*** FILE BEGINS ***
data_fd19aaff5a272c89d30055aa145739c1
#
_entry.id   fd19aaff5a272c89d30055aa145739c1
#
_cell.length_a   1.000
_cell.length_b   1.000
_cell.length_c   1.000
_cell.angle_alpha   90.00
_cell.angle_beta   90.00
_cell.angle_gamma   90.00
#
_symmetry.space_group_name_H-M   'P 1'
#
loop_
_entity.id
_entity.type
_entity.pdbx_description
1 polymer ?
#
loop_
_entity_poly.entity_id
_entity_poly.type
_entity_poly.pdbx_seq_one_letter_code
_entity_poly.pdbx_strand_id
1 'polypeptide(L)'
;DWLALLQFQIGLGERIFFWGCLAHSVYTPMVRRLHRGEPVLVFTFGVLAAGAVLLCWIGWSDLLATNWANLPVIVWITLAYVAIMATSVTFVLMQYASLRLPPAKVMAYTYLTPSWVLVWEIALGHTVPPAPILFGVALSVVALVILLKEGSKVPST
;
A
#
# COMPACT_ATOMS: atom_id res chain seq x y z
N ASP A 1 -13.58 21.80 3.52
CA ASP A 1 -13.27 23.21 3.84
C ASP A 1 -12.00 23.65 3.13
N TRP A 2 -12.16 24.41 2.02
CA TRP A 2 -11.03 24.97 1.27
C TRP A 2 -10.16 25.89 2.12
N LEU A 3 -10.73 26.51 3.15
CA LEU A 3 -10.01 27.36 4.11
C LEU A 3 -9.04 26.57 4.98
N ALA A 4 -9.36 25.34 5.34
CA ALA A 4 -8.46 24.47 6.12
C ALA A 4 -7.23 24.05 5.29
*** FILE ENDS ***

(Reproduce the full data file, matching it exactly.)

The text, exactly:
data_fd19aaff5a272c89d30055aa145739c1
#
_entry.id   fd19aaff5a272c89d30055aa145739c1
#
_cell.length_a   1.000
_cell.length_b   1.000
_cell.length_c   1.000
_cell.angle_alpha   90.00
_cell.angle_beta   90.00
_cell.angle_gamma   90.00
#
_symmetry.space_group_name_H-M   'P 1'
#
loop_
_entity.id
_entity.type
_entity.pdbx_description
1 polymer ?
#
loop_
_entity_poly.entity_id
_entity_poly.type
_entity_poly.pdbx_seq_one_letter_code
_entity_poly.pdbx_strand_id
1 'polypeptide(L)'
;DWLALLQFQIGLGERIFFWGCLAHSVYTPMVRRLHRGEPVLVFTFGVLAAGAVLLCWIGWSDLLATNWANLPVIVWITLAYVAIMATSVTFVLMQYASLRLPPAKVMAYTYLTPSWVLVWEIALGHTVPPAPILFGVALSVVALVILLKEGSKVPST
;
A
#
# COMPACT_ATOMS: atom_id res chain seq x y z
N ASP A 1 -13.58 21.80 3.52
CA ASP A 1 -13.27 23.21 3.84
C ASP A 1 -12.00 23.65 3.13
N TRP A 2 -12.16 24.41 2.02
CA TRP A 2 -11.03 24.97 1.27
C TRP A 2 -10.16 25.89 2.12
N LEU A 3 -10.73 26.51 3.15
CA LEU A 3 -10.01 27.36 4.11
C LEU A 3 -9.04 26.57 4.98
N ALA A 4 -9.36 25.34 5.34
CA ALA A 4 -8.46 24.47 6.12
C ALA A 4 -7.23 24.05 5.29